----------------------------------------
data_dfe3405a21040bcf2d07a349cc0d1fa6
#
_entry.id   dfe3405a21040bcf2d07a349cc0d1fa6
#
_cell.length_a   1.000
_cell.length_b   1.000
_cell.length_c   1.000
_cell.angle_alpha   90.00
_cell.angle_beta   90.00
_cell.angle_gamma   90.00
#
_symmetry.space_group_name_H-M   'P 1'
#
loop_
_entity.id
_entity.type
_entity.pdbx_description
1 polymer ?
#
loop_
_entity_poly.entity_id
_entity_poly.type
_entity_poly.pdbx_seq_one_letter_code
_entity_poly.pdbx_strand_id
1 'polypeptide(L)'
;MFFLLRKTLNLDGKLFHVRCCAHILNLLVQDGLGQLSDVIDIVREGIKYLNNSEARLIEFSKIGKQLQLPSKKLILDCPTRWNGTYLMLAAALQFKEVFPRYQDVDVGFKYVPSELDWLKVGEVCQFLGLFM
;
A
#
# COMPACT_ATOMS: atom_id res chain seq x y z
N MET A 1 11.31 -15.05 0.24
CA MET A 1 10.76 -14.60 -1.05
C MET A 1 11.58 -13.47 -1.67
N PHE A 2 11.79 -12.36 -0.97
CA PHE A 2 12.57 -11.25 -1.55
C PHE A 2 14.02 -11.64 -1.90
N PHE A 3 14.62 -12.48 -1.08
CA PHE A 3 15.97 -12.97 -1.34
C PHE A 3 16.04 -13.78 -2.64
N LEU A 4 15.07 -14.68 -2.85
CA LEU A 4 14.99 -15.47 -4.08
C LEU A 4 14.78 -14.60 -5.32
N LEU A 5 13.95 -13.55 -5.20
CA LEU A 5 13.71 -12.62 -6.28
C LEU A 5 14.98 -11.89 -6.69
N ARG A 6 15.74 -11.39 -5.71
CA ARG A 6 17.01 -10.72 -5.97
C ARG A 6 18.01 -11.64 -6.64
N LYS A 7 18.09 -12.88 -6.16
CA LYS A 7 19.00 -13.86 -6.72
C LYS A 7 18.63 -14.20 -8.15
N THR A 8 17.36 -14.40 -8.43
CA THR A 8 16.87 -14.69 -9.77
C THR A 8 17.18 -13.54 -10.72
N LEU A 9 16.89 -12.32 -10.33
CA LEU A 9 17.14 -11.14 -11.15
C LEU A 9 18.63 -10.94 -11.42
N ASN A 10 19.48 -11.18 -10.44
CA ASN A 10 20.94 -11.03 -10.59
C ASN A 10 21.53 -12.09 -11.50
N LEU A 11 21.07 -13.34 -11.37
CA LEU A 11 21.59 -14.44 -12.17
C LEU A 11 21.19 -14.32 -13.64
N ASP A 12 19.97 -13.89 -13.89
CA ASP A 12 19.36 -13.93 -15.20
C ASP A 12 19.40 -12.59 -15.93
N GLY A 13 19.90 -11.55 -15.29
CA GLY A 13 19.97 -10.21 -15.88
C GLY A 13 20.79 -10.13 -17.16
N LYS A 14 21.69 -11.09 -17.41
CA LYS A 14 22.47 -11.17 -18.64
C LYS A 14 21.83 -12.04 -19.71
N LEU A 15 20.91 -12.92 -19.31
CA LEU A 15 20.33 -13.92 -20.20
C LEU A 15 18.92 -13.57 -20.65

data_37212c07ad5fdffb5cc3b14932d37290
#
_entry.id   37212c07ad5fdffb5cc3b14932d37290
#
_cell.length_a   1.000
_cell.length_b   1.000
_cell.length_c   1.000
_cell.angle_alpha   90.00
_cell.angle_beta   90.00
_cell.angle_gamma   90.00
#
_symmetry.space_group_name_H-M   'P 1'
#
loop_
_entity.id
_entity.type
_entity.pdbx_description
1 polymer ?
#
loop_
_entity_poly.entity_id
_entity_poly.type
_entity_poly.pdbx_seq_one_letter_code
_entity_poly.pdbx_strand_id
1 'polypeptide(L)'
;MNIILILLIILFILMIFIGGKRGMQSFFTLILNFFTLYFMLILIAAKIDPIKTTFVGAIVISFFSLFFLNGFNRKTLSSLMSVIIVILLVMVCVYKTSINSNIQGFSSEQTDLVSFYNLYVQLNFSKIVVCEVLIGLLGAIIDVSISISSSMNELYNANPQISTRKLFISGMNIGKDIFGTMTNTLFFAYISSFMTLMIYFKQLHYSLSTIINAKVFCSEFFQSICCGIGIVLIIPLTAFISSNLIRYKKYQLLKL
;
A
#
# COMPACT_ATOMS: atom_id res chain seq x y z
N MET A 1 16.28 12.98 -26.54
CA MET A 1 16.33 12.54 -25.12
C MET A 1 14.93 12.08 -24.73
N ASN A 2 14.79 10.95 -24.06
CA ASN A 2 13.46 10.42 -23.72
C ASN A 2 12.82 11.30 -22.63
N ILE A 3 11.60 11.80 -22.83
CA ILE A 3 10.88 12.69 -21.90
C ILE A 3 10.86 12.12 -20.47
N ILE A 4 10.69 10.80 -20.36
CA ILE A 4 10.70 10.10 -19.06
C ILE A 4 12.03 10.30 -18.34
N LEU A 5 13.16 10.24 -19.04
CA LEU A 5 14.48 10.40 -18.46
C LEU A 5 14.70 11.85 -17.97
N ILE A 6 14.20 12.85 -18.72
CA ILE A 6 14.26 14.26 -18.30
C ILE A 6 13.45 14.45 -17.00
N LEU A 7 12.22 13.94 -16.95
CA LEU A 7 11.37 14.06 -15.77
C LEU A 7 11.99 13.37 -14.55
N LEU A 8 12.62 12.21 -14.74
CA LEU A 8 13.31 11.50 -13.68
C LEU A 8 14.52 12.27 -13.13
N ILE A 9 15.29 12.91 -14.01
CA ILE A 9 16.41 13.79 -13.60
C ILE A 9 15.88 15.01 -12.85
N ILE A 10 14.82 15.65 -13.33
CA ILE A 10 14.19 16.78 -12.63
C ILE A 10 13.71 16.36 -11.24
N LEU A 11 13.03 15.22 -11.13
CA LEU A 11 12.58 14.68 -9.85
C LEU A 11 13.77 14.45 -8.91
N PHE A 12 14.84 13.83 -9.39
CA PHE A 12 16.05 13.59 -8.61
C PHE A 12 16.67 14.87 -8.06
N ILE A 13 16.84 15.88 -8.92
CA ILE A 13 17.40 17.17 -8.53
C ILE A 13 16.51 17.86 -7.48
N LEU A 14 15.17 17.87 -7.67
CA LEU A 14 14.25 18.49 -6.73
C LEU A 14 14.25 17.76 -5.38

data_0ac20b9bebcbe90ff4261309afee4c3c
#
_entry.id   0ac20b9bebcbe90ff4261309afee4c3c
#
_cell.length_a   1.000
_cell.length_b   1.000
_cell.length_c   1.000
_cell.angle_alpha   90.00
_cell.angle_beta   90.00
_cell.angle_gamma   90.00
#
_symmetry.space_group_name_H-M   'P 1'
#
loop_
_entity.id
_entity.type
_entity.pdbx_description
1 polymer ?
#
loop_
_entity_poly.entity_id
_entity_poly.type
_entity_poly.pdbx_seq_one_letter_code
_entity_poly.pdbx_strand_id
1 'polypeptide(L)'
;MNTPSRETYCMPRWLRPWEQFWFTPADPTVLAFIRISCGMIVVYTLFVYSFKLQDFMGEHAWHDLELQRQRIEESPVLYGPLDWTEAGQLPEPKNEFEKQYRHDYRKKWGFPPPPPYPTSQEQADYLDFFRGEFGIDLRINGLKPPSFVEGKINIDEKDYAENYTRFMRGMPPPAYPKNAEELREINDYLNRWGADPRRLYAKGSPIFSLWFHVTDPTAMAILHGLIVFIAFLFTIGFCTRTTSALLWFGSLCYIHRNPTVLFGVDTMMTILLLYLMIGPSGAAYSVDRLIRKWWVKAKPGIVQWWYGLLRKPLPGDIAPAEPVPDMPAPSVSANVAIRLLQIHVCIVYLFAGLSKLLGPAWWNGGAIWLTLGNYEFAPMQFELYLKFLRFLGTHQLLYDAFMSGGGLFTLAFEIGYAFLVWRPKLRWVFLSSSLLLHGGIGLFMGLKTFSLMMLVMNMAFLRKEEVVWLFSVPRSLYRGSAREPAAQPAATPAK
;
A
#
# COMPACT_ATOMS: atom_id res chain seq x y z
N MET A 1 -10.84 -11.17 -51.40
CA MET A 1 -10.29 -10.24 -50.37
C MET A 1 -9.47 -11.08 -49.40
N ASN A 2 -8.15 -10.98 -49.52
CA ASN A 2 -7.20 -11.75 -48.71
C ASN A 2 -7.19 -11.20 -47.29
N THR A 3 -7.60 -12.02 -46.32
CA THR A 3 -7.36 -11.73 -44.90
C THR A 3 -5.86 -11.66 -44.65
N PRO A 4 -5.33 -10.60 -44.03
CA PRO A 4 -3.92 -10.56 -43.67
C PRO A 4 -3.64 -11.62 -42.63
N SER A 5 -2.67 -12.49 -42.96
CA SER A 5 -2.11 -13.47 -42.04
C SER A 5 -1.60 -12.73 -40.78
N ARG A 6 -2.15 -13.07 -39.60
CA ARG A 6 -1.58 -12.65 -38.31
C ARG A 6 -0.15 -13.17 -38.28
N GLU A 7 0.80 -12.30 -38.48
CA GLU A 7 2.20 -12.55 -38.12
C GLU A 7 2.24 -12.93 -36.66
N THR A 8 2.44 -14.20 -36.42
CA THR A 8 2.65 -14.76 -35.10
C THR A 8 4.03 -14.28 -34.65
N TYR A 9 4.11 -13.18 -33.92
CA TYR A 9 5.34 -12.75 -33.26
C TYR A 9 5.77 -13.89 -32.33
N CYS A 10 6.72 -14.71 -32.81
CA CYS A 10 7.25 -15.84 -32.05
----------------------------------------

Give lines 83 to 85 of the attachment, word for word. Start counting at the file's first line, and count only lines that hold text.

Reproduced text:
_cell.angle_alpha   90.00
_cell.angle_beta   90.00
_cell.angle_gamma   90.00